By Jonas Cho Walsgard
(Bloomberg) — Shipping is about to lead a recovery in global offshore markets that have been battered by plunging oil prices, according to one of Norway’s biggest dealmakers over the past three decades.
Mads Syversen, the chief executive officer at Oslo-based investment bank Arctic Securities, said he’s seeing the first signs of a pick up in activity as benchmark North Sea oil prices have rebounded about 60 percent since hitting a 12-year low in January.
With crude still below $50, transaction activity in the rig industry is still close to zero but an improvement may come at the end of the year or at the start of 2017, said Syversen, 52, who helped form Arctic in 2007 after leaving SEB Enskilda.
“We’re at a price level that some will see as attractive with a bit longer perspective,” he said in an interview Friday. “An improvement isn’t high activity. But I agree that we are close to something of a bottom.”
Arctic Securities posted revenue of 626 million kroner ($77 million) in 2015, the highest since 2007, while pretax more than doubled to 145 million kroner from a year earlier.
Syversen, who has been a long-time adviser and dealmaker for billionaire Kjell Inge Roekke, said that shipping will probably lead the way in the recovery, where he’s also backed by another Norwegian heavy, billionaire John Fredriksen. In fact, Arctic in February formed a ship broking company with Fredriksen’s Geveran Trading Co.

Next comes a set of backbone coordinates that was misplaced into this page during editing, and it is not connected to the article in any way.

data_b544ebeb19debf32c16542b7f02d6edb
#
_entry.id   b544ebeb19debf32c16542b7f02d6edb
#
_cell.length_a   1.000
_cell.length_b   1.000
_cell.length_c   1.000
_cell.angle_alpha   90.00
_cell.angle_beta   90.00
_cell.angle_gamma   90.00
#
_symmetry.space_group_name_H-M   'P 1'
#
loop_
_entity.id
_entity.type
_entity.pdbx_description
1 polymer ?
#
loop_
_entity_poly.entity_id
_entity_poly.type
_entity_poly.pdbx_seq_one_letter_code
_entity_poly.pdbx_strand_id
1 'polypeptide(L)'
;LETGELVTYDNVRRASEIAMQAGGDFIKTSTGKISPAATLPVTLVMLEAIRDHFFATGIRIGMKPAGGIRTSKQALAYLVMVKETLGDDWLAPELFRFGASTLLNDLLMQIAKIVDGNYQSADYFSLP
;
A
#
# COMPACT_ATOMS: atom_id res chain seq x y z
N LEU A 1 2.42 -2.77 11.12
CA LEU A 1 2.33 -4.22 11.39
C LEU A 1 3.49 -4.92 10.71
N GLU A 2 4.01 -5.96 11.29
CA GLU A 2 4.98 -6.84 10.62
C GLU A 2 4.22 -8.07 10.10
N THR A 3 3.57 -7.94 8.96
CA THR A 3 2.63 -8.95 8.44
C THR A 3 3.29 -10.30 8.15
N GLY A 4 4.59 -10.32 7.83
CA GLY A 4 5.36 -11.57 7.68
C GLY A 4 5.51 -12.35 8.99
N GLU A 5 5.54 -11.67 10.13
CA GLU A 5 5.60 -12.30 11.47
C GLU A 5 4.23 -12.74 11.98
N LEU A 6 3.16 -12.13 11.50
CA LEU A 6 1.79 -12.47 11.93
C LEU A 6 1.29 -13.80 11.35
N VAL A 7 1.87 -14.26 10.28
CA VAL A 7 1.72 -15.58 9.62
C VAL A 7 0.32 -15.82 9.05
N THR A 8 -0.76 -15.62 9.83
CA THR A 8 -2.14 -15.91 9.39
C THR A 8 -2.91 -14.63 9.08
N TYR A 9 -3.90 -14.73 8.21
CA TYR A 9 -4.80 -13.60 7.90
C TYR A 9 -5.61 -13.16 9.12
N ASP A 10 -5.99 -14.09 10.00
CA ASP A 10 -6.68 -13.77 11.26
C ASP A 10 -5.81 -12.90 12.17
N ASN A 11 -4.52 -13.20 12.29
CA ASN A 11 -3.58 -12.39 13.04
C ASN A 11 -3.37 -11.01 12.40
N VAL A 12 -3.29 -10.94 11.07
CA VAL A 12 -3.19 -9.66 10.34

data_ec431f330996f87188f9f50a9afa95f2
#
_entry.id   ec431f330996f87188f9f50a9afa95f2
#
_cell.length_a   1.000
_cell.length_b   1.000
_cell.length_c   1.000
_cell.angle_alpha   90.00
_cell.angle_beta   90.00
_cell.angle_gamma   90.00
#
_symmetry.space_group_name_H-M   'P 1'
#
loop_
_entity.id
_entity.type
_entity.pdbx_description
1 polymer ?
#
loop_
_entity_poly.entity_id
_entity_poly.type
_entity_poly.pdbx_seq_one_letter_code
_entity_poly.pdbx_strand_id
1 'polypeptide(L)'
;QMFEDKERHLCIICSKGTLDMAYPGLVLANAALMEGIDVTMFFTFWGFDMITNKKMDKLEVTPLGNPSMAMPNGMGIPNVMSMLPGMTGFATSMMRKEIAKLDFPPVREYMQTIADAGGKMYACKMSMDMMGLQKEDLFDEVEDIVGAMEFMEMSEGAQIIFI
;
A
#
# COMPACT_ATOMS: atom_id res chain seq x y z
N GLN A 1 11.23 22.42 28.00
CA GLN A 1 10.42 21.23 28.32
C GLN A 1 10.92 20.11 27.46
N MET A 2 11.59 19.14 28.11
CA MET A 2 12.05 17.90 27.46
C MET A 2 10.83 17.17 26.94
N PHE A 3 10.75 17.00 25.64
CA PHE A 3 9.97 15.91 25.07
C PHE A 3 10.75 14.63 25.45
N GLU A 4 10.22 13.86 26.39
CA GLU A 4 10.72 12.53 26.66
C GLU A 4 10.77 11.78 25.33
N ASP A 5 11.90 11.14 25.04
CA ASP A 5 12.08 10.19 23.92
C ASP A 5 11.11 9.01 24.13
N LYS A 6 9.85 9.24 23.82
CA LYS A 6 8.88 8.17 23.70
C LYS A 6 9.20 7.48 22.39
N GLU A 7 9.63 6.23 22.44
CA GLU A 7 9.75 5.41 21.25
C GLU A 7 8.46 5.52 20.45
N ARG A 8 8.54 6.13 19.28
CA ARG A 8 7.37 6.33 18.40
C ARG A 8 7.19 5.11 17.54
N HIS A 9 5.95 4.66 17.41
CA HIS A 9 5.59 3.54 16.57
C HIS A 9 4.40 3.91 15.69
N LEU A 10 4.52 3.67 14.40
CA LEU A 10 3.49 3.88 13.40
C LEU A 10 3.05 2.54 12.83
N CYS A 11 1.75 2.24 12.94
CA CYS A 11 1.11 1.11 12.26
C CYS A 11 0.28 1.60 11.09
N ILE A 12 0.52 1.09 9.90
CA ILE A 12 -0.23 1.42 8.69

“The activity level in shipping will come back before offshore,” he said. “Buying and selling ships where the underlying market is working. We see within dry bulk that activity have increased some.”
The Norwegian offshore industry is struggling as revenue has dwindled with falling rates and expiring contracts. Many companies are restructuring their debt and raising new capital.
The 12-month default rate on Norwegian high-yield oil and gas bonds climbed to 23 percent in March, according to Stamdata. The largest default so far was when Mexican oil service provider Oro Negro failed to make a January interest payment on a $677 million bond, according to Stamdata.
Syversen said that these processes are very complicated.
“There are often many counterparts, several banks, bondholders,” he said. “It’s important that the banks treat the bondholders well. What about the equity holders? It’s a triangle that must be put together.”
Though most of Arctic’s mandates are within restructuring and refinancing, the bank is also working with several initial public offering mandates for this year.
“I see an attitude, compared to January, that is much more interested in looking at the opportunities that are out there,” he said. “It supports that there’s an interest. Generally activity and interest is better than in January.”
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